Illinois state Rep. Tom Morrison (R-Palatine)
Illinois state Rep. Tom Morrison (R-Palatine) insists it is time lawmakers were honest with taxpayers about the state’s dire financial situation.
“Some proponents of the income tax increase like to put Illinois’ taxes into different silos,” Morrison told the North Cook News. “They’ll say Illinois’ 4.95-percent income tax rate is less than our neighbor states, but they completely leave out the property taxes that most people have to pay in addition to the other state taxes and fees.”
All the deception has come with a price, as a new report from business and economic forecasting publisher Kiplinger's finds that Illinois is now thought of as the “least tax-friendly” state in the nation. That perception largely derives from a system that forces taxpayers to pay much more to the government than residents in other states even as property taxes here continue to skyrocket to the point of now being the second highest rates in the country.
Illinois Gov. J.B. Pritzker
Kiplinger's based its rankings on the tax burden of a “hypothetical middle-class family” in all 50 states and Washington D.C.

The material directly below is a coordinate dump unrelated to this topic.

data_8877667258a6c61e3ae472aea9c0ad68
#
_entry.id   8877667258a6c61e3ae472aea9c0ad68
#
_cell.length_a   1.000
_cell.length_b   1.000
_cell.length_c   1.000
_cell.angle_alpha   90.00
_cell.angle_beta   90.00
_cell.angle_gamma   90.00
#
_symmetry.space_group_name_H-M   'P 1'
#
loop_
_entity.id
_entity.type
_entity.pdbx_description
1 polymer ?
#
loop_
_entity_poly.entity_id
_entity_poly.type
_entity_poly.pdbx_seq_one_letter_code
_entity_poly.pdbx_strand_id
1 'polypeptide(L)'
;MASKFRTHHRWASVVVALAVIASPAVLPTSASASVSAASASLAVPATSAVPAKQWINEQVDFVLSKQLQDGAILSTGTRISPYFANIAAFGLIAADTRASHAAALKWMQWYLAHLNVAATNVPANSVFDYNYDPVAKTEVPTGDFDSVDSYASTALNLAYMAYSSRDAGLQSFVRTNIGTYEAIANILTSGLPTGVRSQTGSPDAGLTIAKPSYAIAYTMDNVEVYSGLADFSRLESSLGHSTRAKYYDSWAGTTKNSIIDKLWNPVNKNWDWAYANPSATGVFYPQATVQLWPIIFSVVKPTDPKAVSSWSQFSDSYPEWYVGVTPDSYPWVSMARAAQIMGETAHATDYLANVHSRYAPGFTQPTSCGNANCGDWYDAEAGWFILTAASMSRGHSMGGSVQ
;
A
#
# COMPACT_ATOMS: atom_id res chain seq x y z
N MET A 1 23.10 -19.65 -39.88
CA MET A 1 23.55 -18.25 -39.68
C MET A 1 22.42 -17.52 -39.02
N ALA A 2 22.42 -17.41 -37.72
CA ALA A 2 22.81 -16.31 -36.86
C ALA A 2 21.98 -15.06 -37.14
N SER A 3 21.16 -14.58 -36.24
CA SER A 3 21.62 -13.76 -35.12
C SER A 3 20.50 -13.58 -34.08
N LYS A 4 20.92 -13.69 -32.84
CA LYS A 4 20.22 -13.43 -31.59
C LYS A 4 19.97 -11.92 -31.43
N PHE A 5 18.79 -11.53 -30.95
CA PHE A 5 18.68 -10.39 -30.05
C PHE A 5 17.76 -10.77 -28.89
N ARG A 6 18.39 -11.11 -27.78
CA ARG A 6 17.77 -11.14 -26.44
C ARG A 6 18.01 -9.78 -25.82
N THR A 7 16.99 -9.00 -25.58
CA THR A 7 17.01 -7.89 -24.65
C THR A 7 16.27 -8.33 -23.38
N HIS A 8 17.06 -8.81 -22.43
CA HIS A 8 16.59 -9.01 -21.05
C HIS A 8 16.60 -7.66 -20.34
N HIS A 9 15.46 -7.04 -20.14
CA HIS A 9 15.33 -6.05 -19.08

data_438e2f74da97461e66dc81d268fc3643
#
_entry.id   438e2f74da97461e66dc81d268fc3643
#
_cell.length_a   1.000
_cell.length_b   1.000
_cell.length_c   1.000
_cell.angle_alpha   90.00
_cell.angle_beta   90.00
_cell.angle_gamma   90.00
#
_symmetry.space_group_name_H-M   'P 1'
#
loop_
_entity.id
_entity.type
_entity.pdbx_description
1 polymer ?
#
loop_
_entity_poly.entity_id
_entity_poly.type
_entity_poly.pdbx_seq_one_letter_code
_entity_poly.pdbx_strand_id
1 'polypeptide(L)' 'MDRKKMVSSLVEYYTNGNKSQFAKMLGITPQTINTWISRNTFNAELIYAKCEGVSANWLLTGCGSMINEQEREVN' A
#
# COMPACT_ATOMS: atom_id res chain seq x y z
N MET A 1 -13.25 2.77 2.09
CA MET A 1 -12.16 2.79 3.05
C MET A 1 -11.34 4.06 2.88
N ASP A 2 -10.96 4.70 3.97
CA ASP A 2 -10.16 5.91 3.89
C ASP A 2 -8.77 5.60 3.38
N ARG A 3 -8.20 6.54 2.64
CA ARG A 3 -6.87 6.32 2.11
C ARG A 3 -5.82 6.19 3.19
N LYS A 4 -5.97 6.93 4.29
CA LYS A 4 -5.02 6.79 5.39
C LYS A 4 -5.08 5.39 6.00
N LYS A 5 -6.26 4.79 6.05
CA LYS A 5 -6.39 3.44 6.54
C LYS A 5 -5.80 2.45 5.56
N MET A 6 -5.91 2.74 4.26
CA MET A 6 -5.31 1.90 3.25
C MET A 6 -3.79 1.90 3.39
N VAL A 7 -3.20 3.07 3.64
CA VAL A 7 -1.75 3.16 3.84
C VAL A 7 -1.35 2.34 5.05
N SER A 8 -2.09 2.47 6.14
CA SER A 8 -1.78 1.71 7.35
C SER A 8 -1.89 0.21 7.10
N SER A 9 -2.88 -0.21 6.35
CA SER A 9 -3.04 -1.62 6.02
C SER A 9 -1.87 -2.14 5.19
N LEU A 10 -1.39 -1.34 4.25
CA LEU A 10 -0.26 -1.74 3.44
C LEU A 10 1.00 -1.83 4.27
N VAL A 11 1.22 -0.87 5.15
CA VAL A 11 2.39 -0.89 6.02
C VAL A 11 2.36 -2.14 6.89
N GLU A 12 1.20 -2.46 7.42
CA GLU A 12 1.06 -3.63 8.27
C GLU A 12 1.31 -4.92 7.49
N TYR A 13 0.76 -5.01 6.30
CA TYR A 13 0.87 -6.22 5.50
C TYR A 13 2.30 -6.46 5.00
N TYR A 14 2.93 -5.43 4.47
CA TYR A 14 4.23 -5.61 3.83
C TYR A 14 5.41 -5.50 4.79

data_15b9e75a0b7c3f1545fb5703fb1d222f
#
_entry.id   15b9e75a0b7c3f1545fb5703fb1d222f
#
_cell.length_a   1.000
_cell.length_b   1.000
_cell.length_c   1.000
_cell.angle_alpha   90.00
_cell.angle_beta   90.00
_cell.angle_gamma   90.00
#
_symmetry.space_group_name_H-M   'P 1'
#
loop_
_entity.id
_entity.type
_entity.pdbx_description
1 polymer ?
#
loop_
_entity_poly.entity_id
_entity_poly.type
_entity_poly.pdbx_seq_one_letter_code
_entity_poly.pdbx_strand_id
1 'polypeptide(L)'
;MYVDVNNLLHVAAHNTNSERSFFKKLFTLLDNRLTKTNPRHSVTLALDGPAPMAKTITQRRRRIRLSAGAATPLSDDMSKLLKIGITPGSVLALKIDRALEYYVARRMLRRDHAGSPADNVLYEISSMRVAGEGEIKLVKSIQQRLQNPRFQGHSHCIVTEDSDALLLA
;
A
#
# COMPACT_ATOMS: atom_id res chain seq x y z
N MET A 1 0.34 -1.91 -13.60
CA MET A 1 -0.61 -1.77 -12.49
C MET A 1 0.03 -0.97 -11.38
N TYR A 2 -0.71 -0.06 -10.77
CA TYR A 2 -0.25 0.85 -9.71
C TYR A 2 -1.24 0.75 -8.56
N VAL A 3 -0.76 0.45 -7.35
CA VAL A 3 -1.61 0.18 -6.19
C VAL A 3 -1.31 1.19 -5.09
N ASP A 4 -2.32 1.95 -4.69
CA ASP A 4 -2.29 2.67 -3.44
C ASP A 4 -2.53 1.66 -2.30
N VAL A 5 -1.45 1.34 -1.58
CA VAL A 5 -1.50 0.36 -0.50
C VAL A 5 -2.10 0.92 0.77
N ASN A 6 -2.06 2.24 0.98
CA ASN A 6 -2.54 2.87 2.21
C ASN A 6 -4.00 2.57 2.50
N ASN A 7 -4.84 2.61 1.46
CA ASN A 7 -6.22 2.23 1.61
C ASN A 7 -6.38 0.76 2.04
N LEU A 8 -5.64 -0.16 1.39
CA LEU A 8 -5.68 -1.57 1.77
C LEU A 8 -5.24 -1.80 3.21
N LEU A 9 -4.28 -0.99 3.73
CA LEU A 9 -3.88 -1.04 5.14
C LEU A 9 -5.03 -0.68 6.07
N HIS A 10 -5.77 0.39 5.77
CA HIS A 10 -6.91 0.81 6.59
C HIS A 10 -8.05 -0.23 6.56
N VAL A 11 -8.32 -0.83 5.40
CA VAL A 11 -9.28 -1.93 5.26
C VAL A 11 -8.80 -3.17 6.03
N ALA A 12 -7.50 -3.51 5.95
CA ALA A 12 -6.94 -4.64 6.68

“It’s not just a Democratic or Republican issue,” Morrison said while adding that most of Illinois' debt is tied to its rising pension costs. “There are other states that have massive pension liabilities and they have come together to begin to reform state and local pensions. Rhode Island is an example of a Democratically controlled state that began the process of reforming state pension plans.”
Morrison said it is easy to see why things have been so different here in Illinois.
“There are a lot of special interests that don’t want to see a change,” he said. “Leadership of public-sector unions have fought reforms to the detriment of many of their own members, especially younger members and the state taxpayers as a whole.”
Gov. J.B. Pritzker is now pushing a progressive tax system that would mean a change to the state’s existing flat 4.95-percent tax rate, and higher rates for those earning upward of $250,000. Adopting the new formula would require a change to the state constitution and the question will be on the ballot for voters in the form of a referendum during the 2020 elections.
“Illinois lawmakers need to look at the full tax picture,” Morrison said. “The whole cost of living and of doing business in Illinois is the story. Voters should not be fooled by those who say Illinois is a low tax state because our income rate is 4.95. The other thing that’s left out is the pension debt that hangs over the heads of all Illinois residents and businesses. A lack of pension reform means taxes are going to continue to rise.”